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Since the Canton Ticino is at least culturally an extension of Northern Italy, and since over 50,000 Italians cross the border every day to work here (Ticino has a population of about 330,000), Ferragosto strikes Ticino as well.

Apart from the tourists, and the few people like me still working, the trains are empty, and the streets emptier still. The wind-down starts as the the schools and universities close at the beginning of July, accelerates towards August, and then peaks during the Ferragosto. The heat and the lack of activity lead to strange, subdued atmosphere, like an urban Sargasso Sea.

I wrote a little about this last year, with a short set of photos.  Here’s a few more.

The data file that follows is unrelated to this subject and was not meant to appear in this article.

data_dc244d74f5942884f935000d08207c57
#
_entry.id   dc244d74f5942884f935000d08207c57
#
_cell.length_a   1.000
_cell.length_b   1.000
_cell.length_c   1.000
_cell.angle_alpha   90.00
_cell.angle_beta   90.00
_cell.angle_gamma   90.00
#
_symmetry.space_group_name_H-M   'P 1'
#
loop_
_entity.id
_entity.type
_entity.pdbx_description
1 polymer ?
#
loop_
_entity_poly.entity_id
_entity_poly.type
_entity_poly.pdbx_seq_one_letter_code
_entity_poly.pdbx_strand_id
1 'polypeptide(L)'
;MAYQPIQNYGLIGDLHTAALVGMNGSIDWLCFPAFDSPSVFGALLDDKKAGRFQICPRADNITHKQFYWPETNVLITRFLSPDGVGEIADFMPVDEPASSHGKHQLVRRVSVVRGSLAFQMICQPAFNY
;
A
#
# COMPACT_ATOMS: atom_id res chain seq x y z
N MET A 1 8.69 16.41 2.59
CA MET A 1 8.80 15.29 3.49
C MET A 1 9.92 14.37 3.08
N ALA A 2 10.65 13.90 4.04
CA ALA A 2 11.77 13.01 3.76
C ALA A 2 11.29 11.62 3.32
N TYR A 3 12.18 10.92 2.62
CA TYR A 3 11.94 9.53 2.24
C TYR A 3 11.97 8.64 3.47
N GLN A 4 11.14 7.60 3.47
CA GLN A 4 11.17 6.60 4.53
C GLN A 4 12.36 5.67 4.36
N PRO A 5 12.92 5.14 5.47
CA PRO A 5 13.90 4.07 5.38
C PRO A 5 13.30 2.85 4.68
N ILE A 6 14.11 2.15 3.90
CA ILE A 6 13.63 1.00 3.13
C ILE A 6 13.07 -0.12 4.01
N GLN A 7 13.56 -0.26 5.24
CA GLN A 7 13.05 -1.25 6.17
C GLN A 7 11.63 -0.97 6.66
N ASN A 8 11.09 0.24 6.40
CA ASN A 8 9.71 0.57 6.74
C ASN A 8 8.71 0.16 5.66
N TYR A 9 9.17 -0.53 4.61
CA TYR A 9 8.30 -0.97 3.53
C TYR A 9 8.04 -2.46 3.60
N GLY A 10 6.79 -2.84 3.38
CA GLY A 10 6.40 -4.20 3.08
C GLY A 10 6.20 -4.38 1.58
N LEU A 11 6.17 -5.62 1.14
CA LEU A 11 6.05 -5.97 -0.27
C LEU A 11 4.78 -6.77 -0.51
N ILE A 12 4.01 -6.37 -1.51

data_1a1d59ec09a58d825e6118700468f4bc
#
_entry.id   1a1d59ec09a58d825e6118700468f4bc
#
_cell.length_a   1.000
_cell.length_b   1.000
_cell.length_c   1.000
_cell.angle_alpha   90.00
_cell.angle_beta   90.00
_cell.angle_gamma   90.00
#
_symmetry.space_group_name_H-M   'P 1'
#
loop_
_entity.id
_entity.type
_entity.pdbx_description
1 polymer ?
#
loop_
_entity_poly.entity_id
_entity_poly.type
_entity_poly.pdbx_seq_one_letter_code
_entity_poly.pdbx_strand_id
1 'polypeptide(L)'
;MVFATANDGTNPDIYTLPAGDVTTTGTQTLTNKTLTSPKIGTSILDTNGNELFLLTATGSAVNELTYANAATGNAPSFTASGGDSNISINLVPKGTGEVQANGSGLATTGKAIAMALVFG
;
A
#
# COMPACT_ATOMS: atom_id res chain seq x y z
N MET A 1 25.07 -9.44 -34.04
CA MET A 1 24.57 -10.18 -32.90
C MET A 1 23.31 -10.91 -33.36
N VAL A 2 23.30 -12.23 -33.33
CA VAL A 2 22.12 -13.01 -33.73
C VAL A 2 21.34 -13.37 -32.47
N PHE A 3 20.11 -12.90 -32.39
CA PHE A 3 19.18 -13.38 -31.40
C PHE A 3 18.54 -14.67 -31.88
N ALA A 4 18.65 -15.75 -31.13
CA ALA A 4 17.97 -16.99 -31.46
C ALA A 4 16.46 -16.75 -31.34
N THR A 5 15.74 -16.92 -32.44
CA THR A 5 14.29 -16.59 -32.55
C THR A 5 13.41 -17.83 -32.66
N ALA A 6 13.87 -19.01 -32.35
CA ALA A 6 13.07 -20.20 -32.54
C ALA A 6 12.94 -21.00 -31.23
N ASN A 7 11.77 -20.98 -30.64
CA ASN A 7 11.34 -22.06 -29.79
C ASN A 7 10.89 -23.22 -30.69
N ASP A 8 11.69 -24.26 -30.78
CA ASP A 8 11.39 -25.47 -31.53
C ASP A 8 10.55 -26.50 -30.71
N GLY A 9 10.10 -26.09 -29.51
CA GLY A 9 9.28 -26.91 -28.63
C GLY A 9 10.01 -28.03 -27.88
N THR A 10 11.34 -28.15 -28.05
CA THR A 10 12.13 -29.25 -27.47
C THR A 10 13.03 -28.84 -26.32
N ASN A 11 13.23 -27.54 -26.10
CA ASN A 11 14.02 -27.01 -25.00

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After the 15th of August, people start drifting back. You might, just might, be able to reach a plumber or an electrician, but it’s still unlikely. Then it all accelerates. In a few short days the 50,000 people are once again crossing the border to jam up an infrastructure which was never designed to support them, the trains are full, the streets are busy. Ferragosto and the dog days of August are a receding dream.

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Random Walk

point & shoot

in Photography in Ticino , Friday, May 08, 2015

Just a quick burst of random photography walking to work through Bellinzona, Ticino, one random morning in May. No plan, no preconceived idea, and very little time. Just point, and shoot. It’s probably something I do two or three times a week, and forget about. But for some reason this little set said “publish me”. So here it is.

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And for those who like to know, all shot with an Olympus E-P5 with Sigma DN 60mm f2.8 lens.